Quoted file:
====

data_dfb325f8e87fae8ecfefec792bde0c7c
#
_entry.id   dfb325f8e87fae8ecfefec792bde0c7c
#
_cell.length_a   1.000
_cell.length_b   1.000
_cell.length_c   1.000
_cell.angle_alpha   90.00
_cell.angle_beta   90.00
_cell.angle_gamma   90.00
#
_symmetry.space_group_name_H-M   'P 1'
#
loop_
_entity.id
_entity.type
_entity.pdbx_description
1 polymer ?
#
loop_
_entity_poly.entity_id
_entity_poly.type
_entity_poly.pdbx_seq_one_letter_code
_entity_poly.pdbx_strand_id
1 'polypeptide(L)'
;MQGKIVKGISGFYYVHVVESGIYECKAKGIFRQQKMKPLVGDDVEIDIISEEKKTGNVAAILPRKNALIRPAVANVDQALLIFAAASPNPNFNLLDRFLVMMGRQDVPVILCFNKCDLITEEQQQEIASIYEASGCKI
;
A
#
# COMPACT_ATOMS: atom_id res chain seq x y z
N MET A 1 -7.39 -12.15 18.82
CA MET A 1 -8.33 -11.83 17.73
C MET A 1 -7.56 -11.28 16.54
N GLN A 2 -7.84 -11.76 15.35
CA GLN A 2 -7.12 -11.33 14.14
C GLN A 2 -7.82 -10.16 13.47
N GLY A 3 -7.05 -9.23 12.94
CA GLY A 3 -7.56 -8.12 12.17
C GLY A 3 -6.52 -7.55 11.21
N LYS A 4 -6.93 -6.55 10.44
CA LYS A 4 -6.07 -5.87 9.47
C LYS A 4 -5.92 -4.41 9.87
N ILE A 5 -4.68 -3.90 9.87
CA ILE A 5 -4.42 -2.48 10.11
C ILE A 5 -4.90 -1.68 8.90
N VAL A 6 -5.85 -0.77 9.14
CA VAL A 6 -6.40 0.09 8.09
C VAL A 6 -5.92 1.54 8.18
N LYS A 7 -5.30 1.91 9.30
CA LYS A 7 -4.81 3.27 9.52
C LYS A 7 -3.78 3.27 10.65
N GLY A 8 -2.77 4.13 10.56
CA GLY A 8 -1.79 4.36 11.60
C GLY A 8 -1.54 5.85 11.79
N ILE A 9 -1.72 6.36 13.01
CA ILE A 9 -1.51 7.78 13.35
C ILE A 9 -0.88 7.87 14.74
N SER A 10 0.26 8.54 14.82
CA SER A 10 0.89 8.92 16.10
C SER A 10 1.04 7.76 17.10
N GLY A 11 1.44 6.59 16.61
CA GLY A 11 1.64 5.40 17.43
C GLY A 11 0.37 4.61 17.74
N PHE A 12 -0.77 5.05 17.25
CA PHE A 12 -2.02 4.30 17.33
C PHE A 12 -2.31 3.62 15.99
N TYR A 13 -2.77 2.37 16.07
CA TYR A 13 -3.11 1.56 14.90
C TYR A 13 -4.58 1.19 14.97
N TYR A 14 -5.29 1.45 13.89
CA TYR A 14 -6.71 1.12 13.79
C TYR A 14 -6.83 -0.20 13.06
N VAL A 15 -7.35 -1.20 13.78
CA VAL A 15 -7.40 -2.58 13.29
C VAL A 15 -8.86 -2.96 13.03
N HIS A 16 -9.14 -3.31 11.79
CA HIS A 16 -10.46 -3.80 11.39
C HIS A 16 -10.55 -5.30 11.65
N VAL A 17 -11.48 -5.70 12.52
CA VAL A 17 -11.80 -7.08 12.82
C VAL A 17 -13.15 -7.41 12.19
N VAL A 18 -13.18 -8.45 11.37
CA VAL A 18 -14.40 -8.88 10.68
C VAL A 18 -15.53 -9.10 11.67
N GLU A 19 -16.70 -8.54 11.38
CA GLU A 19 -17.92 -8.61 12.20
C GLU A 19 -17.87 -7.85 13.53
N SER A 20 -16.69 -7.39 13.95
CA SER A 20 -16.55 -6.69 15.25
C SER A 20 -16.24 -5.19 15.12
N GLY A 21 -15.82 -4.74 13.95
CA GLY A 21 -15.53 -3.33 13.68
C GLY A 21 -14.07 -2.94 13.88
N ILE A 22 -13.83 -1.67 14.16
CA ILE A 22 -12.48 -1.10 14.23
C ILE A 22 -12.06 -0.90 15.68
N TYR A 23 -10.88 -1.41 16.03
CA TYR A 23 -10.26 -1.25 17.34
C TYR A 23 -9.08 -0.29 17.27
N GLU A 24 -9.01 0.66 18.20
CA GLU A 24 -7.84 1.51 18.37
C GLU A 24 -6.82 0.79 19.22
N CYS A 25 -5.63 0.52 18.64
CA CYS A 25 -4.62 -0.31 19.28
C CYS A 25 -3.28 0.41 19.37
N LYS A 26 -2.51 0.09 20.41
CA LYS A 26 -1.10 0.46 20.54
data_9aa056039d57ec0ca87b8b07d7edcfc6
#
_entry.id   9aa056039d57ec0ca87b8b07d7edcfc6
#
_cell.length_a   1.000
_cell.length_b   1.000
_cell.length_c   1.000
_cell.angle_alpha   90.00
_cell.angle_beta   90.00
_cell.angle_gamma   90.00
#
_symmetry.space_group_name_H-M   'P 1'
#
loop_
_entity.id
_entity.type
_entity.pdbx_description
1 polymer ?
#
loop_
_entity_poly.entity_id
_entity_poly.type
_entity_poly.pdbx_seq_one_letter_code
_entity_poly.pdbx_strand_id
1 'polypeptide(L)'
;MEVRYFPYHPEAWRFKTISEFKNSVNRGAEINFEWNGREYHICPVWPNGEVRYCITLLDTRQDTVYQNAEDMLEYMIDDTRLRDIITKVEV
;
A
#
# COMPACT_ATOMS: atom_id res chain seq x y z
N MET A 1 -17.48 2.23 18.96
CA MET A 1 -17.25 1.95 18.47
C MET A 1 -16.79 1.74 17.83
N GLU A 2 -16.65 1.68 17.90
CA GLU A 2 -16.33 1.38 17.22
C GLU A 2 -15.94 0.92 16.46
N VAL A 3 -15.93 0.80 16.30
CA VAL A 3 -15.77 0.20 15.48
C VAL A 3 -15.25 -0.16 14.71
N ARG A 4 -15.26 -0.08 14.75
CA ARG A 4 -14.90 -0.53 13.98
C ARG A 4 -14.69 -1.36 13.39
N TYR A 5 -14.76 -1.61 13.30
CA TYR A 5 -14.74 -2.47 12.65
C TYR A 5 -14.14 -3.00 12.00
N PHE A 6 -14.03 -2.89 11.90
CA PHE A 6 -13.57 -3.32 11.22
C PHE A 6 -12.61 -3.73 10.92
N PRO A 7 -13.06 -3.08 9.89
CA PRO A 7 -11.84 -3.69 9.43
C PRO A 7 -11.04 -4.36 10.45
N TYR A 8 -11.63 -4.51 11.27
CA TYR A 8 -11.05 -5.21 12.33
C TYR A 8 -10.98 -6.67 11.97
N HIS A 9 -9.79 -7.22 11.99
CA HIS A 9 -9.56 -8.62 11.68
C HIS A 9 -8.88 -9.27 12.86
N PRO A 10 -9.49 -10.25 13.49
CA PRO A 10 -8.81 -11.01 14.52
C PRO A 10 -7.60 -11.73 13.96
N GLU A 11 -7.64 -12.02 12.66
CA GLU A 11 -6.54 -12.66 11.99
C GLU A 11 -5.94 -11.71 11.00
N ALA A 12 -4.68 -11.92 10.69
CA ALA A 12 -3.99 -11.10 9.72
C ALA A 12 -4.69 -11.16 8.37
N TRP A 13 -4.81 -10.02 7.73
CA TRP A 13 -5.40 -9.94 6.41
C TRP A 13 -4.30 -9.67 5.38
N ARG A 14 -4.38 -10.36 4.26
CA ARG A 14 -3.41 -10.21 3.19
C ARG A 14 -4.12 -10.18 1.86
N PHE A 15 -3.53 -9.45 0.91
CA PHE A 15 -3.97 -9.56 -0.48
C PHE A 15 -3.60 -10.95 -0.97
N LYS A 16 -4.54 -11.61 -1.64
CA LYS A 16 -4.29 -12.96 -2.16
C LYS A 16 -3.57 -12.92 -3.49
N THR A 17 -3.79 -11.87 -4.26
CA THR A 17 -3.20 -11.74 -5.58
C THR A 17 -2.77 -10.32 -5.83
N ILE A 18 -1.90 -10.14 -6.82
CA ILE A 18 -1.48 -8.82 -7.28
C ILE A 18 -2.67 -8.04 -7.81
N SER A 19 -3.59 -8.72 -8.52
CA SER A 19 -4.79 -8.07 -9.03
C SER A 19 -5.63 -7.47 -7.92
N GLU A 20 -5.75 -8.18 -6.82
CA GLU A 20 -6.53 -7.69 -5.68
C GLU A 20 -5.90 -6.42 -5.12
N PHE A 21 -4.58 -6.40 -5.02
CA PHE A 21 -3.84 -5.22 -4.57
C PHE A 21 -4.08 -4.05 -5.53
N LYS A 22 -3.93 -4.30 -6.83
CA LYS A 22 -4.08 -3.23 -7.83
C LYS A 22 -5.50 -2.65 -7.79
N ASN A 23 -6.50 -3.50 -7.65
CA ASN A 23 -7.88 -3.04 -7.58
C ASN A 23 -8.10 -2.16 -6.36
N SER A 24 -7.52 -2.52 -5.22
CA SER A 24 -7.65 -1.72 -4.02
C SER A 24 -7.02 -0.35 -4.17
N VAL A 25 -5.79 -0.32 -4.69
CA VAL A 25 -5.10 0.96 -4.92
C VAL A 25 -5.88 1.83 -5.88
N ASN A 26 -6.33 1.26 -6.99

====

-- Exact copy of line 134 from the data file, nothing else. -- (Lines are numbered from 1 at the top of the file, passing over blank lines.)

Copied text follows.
;